Prentice : "Then how it looks and how it smells, and how you talk and what are the things that surround it become a lot easier to figure out. Starting with not just business goals but something that's much bigger than that in terms of a higher calling."

Female: "All right. You've started your purpose and it's good. Now, it's time for step number 3."

Prentice : "Creative expression, starting with, okay, we've got our brand positioning in the gutter. Reasons to believe, they are written, they are articulated. I'm talking about just in a Word Document, nothing fancy. Then from there, start to create some creative platforms on how that could look, so logos and websites and anything where your brand is going to be expressed. Start to create some creative territories, I would call them. Then from there, you can dig in to see what's working and start to blow it out."

Female: "Figure out what kind of overall look you're going for."

Prentice : "Wood designer might bring in a mood boarder and show you fabrics and colors and things like that. I mean I think it's putting together an array of things that starts to give you a sense of how the brand is going to be articulated to the outside world."

Female: "Step number 4, you're getting close now, so it's time to make some serious decisions."

Prentice : "Do they want to come across as strong and formidable or do they want to come across as your neighbor next door who is a friend and someone you can just talk to very easily? All we have are words and pictures and we got to make sure that you use all the right tools and toolbox to express that personality to the outside world."

Female: "Prentice says you have to be thoughtful about what design direction you're going for. Don't pick something just because it looks cutting edge."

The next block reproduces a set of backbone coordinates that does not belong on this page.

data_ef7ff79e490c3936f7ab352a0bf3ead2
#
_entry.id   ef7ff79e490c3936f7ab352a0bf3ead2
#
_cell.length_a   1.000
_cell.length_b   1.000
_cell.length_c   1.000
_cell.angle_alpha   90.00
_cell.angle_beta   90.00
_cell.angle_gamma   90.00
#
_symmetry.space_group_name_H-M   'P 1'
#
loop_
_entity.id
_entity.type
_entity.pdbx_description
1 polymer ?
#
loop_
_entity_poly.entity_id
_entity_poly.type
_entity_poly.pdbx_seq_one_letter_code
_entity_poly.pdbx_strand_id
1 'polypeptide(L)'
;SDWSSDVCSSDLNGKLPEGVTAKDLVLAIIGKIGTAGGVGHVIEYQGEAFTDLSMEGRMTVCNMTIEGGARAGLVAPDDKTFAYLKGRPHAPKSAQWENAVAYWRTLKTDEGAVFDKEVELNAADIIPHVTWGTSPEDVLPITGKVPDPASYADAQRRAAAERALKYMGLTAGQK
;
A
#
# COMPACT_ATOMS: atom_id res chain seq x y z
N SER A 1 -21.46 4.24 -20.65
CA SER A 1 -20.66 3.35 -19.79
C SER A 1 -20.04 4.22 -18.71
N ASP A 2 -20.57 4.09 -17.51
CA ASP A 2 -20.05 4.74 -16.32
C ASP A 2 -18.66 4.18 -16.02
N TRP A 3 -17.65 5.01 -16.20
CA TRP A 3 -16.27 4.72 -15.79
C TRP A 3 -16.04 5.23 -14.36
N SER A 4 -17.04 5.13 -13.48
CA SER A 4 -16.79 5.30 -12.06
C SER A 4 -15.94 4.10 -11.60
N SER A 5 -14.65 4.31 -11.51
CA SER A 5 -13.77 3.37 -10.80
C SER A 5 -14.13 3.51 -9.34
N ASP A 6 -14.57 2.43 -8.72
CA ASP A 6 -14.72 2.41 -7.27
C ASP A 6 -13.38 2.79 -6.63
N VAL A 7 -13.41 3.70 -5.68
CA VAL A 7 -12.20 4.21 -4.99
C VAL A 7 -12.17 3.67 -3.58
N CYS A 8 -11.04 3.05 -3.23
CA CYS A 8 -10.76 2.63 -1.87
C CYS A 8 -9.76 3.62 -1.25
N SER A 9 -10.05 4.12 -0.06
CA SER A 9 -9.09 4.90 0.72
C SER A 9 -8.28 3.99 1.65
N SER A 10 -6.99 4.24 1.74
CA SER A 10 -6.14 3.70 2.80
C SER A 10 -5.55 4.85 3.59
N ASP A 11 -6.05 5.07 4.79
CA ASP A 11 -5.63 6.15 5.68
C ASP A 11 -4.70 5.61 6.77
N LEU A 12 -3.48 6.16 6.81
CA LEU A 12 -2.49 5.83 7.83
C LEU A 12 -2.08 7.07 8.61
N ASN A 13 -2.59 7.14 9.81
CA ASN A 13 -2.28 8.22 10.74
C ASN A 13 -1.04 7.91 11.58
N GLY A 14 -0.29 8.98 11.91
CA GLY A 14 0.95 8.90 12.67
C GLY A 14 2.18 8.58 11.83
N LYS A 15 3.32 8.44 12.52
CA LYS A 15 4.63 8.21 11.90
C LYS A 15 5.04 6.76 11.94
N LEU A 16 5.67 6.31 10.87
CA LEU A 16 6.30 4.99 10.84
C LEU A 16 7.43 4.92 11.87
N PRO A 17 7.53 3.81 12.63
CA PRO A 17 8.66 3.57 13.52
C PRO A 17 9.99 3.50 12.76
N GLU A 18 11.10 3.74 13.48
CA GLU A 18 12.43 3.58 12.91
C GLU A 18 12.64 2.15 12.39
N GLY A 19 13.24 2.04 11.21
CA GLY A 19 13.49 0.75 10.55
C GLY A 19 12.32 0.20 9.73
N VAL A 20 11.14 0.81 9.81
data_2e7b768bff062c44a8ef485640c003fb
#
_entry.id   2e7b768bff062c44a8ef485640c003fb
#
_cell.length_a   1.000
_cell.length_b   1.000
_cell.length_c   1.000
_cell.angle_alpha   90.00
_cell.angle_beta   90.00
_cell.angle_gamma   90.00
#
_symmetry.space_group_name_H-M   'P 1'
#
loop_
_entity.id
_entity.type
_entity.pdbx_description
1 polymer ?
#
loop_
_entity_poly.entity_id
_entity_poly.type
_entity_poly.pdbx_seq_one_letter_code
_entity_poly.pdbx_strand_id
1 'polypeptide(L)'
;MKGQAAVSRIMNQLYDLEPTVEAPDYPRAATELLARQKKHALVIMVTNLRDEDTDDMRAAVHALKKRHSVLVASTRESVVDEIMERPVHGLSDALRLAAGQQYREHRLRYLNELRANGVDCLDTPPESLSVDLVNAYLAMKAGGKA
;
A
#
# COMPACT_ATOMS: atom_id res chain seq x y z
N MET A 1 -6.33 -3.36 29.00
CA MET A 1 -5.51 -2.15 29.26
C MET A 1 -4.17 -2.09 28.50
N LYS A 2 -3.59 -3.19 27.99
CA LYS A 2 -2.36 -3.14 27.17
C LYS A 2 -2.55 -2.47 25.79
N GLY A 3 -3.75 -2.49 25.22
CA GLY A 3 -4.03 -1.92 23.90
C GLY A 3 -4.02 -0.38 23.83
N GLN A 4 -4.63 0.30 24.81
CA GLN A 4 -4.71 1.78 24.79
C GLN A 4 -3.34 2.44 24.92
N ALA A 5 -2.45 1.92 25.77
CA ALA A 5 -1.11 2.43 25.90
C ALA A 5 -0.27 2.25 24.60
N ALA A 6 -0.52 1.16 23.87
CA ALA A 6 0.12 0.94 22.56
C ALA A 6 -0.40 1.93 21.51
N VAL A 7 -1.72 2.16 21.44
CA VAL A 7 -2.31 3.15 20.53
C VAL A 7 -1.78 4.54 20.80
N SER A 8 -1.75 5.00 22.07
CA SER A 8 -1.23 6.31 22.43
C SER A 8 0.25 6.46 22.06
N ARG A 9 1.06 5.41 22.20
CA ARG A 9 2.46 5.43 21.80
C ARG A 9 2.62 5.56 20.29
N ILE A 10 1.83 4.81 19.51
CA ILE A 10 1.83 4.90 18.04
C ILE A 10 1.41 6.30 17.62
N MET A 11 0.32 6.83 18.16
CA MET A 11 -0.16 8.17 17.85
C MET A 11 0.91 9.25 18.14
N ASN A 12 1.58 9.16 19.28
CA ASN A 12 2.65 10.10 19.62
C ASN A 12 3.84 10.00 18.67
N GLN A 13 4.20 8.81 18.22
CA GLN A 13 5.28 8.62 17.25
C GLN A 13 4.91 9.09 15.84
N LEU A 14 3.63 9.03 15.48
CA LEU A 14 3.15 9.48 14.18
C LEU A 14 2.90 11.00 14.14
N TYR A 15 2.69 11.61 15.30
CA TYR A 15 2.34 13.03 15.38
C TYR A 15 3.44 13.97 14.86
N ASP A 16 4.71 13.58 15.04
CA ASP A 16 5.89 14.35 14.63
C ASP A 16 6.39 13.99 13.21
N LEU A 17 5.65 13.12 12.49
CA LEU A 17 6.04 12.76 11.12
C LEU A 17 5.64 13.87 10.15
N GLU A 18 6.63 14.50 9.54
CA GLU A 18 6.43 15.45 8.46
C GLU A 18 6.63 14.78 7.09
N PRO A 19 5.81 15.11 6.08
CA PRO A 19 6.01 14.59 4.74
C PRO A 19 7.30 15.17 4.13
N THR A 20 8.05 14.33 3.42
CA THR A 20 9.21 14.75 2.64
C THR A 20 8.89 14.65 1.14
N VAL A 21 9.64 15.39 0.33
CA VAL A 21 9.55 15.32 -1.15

Prentice : "Trends are fun but I guess if you're going to go through the cost and the pain, not pain, it's fun but it's exhausting to go through this process and be introspective. If you're going to go through that, you want to make sure that you're creating something that has longevity and not just jump on the latest trend."

Female: "Prentice says to be mindful of your own bias, like don't just pick fuchsia because it's your favorite color, at least not right at the start."

Prentice : "I think your gut is important at some point as long as you know you're playing in the right sandbox. Once you're in the right sandbox, trust your gut. Don't just use your gut to get through the whole process because that could be dangerous."

Female: "All right, so let's say after all this time, you've looked inward, determined your positioning, your true reason for being, and then you thoughtfully decided on a color scheme, a website template, a new logo. Is it over? Not quite. Step number 5, call the police, the brand police."

Prentice : "Website is going to up there, identity system, logo of course, color palette, fonts, all that leading towards some brand guidelines so nobody can deviate and start to put a Santa Claus hat on your logo during Christmas time just because they think it looks cute. You want to make sure that you police it and you protect it because it's the most important asset that you have."

Female: "No Santa Hats. Got it. Prentice says going through this process can actually invigorate your company from the inside out, just follow Prentice' step-by-step guide and you'll feel it."

Prentice : "I think that that's the key with rebranding and going through that process of being thoughtful of who you want to be because if you can define it and be clear, and be consistent, you'll win."


About TGIM: TGIM is a podcast for people who can’t wait for the week to start. In each episode we’ll be bringing you inspirational stories about entrepreneurs who have overcome obstacles, built incredible businesses, and are now living the life they want. 

About the Author

Jordan Simas is a writer at Shopify, all-you-can-eat sushi fiend, and lover of sidechained supersaws.